The opioid crisis has dominated the 24 hour news cycle for much of 2019. The issue came to the forefront against earlier this month after the death of The recent death of rapper Juice Wrld from an apparent overdose of percocet. Journalist and cultural critic, Jemele Hill, suggested there needed to be an industry discussion about the drug culture – weed, opiates surrounding young artists:

Trump And The Global Economy (“Trump And The GE”) couldn’t agree more. Trump And The GE Parses The Opioid Crisis in November took place in the NYC and featured Shock Exchange, Brooklyn Land Baron and Torian Mitchel. Below is an excerpt:

At the 13 minute mark of the above video Shock Exchange goes in:

The number of accidental deaths are rising at an alarming rate and drug overdoses … number of accidental deaths have surpassed car accidents … The number of accidental deaths are being driven by drug overdoses. Of the drug overdoses, opioids are driving those … Of the opioid-related deaths, if you bifurcate fentanyl … fentanyl is its own entity and fentanyl is probably the strongest opioid out there …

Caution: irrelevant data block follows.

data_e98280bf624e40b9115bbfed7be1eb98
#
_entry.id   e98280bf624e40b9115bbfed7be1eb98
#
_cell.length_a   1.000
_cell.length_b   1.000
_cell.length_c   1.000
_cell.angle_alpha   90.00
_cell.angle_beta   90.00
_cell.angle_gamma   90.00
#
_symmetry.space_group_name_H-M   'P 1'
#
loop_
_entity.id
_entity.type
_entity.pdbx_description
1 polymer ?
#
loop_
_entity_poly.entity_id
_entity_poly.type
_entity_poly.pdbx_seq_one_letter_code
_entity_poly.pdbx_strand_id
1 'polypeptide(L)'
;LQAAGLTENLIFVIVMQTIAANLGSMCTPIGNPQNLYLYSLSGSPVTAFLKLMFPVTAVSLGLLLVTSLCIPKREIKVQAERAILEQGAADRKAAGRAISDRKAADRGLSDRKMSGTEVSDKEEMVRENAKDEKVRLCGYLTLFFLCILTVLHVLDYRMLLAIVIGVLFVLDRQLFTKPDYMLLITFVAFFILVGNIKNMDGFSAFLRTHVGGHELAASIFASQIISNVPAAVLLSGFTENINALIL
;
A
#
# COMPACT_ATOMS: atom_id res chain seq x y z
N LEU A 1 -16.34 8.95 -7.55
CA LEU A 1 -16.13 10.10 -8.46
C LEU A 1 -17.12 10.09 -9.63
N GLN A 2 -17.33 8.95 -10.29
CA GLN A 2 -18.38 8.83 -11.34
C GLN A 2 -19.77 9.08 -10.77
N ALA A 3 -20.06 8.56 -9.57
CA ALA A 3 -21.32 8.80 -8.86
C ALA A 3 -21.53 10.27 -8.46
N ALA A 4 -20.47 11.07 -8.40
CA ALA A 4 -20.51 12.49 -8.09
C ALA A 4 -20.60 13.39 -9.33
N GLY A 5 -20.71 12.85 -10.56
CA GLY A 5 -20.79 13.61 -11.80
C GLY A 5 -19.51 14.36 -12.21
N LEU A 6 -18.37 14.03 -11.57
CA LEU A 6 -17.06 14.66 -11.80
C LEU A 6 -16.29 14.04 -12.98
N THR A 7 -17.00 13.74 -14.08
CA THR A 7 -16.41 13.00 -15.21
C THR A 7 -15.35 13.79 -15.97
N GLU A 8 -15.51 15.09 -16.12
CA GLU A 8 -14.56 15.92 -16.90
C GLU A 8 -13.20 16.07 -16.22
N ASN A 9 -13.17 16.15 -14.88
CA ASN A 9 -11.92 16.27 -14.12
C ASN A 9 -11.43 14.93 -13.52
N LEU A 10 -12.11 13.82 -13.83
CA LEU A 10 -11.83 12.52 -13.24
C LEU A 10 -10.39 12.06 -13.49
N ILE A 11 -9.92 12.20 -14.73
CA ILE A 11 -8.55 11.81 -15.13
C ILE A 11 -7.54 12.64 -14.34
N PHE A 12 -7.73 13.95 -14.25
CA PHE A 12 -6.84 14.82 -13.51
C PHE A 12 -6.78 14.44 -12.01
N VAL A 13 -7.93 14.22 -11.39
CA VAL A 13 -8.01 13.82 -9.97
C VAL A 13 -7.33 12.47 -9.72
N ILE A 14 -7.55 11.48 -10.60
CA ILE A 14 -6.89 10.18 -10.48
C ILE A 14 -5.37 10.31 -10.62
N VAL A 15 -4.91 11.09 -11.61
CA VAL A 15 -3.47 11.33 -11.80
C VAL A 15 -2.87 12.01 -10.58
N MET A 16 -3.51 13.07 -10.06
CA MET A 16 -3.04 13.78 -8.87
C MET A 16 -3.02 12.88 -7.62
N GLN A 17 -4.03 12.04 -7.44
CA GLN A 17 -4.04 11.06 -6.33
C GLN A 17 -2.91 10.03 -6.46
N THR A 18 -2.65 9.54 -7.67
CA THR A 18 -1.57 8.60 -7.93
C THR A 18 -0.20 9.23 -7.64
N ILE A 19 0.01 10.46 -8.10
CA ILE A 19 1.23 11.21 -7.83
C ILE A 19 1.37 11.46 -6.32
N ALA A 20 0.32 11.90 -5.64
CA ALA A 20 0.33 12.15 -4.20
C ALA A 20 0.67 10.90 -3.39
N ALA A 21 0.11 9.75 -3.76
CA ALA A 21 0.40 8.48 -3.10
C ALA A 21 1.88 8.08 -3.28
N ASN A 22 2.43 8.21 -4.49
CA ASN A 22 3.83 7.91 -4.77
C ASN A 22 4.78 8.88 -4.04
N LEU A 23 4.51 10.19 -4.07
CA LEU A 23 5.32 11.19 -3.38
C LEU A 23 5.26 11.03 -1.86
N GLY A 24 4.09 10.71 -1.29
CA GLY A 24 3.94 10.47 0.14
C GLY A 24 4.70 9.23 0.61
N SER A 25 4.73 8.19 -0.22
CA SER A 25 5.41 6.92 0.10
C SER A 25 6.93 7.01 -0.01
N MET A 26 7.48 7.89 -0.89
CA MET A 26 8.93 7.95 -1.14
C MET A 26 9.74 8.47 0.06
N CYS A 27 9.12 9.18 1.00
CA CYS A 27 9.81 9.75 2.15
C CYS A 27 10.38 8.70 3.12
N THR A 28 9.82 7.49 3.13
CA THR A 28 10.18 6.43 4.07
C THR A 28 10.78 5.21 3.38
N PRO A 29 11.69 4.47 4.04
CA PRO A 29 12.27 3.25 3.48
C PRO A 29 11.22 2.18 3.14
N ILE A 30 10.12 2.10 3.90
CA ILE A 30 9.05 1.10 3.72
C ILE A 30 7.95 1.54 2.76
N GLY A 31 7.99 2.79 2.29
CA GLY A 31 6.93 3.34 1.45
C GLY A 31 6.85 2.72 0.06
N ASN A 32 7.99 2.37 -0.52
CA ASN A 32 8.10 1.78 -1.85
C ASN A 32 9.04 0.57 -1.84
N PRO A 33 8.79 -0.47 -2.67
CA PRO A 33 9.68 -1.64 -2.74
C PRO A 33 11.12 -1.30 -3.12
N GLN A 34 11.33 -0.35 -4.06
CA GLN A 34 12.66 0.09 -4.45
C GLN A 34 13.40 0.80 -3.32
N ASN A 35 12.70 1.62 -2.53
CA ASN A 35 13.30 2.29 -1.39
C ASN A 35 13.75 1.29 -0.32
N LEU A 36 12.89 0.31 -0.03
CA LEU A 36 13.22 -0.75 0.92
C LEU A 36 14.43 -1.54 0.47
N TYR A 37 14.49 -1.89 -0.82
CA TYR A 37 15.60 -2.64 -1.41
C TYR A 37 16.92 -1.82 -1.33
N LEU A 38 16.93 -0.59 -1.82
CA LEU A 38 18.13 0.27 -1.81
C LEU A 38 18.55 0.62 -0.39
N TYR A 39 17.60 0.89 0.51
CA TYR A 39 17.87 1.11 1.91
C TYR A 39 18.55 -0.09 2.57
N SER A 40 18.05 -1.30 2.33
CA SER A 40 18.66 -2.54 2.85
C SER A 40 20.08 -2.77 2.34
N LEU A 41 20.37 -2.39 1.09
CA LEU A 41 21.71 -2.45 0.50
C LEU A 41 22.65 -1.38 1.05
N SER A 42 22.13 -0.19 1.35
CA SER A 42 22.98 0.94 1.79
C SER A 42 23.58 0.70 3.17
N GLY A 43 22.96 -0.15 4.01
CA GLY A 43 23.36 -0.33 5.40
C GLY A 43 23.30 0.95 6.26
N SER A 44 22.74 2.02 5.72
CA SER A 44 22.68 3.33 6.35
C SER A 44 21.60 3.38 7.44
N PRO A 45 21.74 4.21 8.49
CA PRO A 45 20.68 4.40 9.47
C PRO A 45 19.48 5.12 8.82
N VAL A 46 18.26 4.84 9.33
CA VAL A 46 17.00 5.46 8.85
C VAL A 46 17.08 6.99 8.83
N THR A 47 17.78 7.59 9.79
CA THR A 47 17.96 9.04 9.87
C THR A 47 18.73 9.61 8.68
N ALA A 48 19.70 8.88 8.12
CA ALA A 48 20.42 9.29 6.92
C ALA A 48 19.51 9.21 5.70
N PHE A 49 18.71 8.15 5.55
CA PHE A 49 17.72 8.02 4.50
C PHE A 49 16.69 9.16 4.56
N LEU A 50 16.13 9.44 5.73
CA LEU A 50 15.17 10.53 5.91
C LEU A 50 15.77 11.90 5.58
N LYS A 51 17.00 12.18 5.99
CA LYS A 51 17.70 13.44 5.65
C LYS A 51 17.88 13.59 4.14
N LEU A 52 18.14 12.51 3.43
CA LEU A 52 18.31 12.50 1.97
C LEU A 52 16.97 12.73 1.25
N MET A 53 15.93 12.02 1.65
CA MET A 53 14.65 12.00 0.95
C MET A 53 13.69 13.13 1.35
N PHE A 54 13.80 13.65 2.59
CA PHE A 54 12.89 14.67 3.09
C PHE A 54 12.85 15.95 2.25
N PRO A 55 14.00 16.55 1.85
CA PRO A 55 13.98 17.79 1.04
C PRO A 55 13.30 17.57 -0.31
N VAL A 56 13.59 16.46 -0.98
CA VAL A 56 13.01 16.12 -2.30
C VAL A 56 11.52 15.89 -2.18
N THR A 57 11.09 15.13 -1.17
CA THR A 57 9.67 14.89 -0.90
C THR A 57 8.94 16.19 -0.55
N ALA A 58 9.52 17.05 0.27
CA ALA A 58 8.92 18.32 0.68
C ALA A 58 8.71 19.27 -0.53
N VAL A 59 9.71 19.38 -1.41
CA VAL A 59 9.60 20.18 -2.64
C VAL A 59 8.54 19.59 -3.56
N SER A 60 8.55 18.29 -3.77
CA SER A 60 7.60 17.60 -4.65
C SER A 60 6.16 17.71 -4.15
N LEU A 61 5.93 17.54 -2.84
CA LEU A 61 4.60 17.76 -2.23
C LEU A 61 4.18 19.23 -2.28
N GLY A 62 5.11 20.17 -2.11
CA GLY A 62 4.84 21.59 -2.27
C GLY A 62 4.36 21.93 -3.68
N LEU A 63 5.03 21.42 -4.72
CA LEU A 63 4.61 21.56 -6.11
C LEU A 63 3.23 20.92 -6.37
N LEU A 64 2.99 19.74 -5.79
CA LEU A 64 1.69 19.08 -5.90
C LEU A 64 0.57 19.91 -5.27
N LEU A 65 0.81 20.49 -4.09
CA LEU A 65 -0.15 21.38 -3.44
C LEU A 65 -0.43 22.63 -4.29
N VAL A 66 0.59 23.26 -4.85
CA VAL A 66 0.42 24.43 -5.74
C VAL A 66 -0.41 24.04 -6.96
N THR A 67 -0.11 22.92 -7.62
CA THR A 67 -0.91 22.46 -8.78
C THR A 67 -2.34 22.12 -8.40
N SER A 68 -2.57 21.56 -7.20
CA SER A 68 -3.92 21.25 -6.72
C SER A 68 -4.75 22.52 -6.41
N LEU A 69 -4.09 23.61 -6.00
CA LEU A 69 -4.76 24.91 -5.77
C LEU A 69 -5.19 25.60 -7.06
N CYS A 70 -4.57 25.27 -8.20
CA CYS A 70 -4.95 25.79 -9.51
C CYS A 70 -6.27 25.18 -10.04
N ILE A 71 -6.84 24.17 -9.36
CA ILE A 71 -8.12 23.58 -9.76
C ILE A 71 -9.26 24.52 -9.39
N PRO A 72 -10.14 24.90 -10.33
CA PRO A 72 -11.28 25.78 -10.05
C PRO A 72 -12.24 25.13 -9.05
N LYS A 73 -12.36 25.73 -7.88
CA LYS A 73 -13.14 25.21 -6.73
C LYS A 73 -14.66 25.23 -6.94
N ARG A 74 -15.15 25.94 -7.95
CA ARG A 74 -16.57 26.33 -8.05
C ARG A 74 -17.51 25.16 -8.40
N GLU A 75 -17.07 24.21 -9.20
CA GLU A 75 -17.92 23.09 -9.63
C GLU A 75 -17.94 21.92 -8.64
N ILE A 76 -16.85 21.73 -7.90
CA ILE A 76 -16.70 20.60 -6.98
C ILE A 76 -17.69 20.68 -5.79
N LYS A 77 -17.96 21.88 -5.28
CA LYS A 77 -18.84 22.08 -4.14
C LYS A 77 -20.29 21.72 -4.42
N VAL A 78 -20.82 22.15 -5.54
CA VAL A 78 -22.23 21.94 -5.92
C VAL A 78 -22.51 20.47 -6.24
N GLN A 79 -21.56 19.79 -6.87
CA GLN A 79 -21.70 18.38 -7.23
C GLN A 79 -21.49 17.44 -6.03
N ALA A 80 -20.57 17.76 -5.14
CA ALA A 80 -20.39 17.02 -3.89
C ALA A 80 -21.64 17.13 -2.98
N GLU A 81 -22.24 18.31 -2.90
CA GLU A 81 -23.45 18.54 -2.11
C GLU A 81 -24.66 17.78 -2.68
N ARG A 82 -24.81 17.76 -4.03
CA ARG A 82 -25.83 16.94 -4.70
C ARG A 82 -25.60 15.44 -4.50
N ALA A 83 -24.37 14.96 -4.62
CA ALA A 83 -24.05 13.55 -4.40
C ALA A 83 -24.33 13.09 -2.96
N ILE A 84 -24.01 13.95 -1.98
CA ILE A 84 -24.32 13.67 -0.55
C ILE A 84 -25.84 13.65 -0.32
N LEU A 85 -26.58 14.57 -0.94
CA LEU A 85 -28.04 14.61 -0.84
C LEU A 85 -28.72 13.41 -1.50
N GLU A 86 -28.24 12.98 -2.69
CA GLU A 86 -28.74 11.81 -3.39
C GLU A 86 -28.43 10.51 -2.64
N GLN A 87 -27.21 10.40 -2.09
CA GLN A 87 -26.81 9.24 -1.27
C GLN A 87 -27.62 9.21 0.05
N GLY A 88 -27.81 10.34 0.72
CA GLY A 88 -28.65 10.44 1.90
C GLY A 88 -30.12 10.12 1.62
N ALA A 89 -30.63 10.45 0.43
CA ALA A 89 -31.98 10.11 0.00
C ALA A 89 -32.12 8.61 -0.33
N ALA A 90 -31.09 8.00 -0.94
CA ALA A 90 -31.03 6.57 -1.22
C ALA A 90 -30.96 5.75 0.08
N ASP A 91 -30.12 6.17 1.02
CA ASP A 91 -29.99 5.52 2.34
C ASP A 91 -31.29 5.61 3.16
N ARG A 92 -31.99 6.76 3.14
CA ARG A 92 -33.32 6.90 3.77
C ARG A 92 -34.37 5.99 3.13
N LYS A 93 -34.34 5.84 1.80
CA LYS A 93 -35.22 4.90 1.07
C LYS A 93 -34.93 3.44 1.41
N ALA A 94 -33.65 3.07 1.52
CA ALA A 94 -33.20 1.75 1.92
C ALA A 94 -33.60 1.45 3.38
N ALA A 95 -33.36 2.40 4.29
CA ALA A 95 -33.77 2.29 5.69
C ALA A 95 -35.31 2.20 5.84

They think it’s a proliferation of opioid prescriptions that’s driving the opioid crisis because the prescriptions are also going through the roof. It’s a popular narrative out there … now doctors have been pushed to prescribe more drugs … the narrative is that little Bobby had a toothache and he was prescribed opioids … now when the doctor cut him off he became addicted to opioid and now he turned to heroin.

Hill’s comments were a de-facto co-sign for Trump And The GE, which already covered the opioid crisis and the penchant for artists like Future and Lil Wayne to celebrate drug use, opioids, molly and percocet. We really appreciate the publicity.


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